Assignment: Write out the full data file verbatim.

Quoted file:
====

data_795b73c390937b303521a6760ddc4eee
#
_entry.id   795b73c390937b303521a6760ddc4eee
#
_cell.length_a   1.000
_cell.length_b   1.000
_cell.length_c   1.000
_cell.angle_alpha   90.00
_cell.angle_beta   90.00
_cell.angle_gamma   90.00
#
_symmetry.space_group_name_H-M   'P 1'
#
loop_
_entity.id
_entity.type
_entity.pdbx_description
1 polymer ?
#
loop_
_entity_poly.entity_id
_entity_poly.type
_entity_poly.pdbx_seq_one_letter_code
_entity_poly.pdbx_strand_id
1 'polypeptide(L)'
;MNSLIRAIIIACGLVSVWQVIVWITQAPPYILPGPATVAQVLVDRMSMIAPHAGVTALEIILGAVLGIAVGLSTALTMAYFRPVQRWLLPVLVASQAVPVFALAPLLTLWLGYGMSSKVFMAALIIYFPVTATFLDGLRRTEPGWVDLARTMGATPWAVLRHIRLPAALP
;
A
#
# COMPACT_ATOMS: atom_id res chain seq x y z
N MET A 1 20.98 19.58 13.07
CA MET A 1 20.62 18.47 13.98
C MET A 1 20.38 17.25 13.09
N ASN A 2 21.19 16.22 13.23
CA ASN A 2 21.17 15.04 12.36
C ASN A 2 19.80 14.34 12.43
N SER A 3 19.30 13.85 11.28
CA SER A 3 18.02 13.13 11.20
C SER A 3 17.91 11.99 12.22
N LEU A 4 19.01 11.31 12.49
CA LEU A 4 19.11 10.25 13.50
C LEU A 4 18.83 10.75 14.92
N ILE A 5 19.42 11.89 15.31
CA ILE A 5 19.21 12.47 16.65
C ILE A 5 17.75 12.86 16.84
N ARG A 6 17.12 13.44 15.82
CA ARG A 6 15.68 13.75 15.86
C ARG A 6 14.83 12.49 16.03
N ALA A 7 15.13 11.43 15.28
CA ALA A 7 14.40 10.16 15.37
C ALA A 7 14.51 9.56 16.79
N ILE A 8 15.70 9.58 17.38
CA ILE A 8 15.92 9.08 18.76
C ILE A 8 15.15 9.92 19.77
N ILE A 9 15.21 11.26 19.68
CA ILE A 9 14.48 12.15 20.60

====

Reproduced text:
data_795b73c390937b303521a6760ddc4eee
#
_entry.id   795b73c390937b303521a6760ddc4eee
#
_cell.length_a   1.000
_cell.length_b   1.000
_cell.length_c   1.000
_cell.angle_alpha   90.00
_cell.angle_beta   90.00
_cell.angle_gamma   90.00
#
_symmetry.space_group_name_H-M   'P 1'
#
loop_
_entity.id
_entity.type
_entity.pdbx_description
1 polymer ?
#
loop_
_entity_poly.entity_id
_entity_poly.type
_entity_poly.pdbx_seq_one_letter_code
_entity_poly.pdbx_strand_id
1 'polypeptide(L)'
;MNSLIRAIIIACGLVSVWQVIVWITQAPPYILPGPATVAQVLVDRMSMIAPHAGVTALEIILGAVLGIAVGLSTALTMAYFRPVQRWLLPVLVASQAVPVFALAPLLTLWLGYGMSSKVFMAALIIYFPVTATFLDGLRRTEPGWVDLARTMGATPWAVLRHIRLPAALP
;
A
#
# COMPACT_ATOMS: atom_id res chain seq x y z
N MET A 1 20.98 19.58 13.07
CA MET A 1 20.62 18.47 13.98
C MET A 1 20.38 17.25 13.09
N ASN A 2 21.19 16.22 13.23
CA ASN A 2 21.17 15.04 12.36
C ASN A 2 19.80 14.34 12.43
N SER A 3 19.30 13.85 11.28
CA SER A 3 18.02 13.13 11.20
C SER A 3 17.91 11.99 12.22
N LEU A 4 19.01 11.31 12.49
CA LEU A 4 19.11 10.25 13.50
C LEU A 4 18.83 10.75 14.92
N ILE A 5 19.42 11.89 15.31
CA ILE A 5 19.21 12.47 16.65
C ILE A 5 17.75 12.86 16.84
N ARG A 6 17.12 13.44 15.82
CA ARG A 6 15.68 13.75 15.86
C ARG A 6 14.83 12.49 16.03
N ALA A 7 15.13 11.43 15.28
CA ALA A 7 14.40 10.16 15.37
C ALA A 7 14.51 9.56 16.79
N ILE A 8 15.70 9.58 17.38
CA ILE A 8 15.92 9.08 18.76
C ILE A 8 15.15 9.92 19.77
N ILE A 9 15.21 11.26 19.68
CA ILE A 9 14.48 12.15 20.60